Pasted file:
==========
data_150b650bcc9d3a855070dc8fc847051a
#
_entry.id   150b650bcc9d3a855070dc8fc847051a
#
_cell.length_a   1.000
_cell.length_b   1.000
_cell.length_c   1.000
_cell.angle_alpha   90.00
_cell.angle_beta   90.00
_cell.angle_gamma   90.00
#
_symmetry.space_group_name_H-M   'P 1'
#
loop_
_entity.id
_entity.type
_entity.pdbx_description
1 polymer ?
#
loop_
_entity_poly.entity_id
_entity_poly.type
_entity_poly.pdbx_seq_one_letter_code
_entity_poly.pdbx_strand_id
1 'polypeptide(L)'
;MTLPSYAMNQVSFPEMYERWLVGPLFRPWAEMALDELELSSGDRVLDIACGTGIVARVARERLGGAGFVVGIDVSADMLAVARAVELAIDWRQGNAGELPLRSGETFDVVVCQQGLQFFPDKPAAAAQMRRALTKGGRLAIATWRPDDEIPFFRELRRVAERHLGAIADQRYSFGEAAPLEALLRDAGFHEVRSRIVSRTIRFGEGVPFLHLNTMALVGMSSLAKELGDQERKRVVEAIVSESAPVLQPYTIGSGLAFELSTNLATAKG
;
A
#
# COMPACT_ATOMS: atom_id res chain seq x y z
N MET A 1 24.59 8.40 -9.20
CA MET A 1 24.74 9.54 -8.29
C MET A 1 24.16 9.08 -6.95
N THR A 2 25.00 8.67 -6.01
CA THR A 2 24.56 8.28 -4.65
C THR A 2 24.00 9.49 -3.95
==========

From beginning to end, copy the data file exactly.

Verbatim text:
data_150b650bcc9d3a855070dc8fc847051a
#
_entry.id   150b650bcc9d3a855070dc8fc847051a
#
_cell.length_a   1.000
_cell.length_b   1.000
_cell.length_c   1.000
_cell.angle_alpha   90.00
_cell.angle_beta   90.00
_cell.angle_gamma   90.00
#
_symmetry.space_group_name_H-M   'P 1'
#
loop_
_entity.id
_entity.type
_entity.pdbx_description
1 polymer ?
#
loop_
_entity_poly.entity_id
_entity_poly.type
_entity_poly.pdbx_seq_one_letter_code
_entity_poly.pdbx_strand_id
1 'polypeptide(L)'
;MTLPSYAMNQVSFPEMYERWLVGPLFRPWAEMALDELELSSGDRVLDIACGTGIVARVARERLGGAGFVVGIDVSADMLAVARAVELAIDWRQGNAGELPLRSGETFDVVVCQQGLQFFPDKPAAAAQMRRALTKGGRLAIATWRPDDEIPFFRELRRVAERHLGAIADQRYSFGEAAPLEALLRDAGFHEVRSRIVSRTIRFGEGVPFLHLNTMALVGMSSLAKELGDQERKRVVEAIVSESAPVLQPYTIGSGLAFELSTNLATAKG
;
A
#
# COMPACT_ATOMS: atom_id res chain seq x y z
N MET A 1 24.59 8.40 -9.20
CA MET A 1 24.74 9.54 -8.29
C MET A 1 24.16 9.08 -6.95
N THR A 2 25.00 8.67 -6.01
CA THR A 2 24.56 8.28 -4.65
C THR A 2 24.00 9.49 -3.95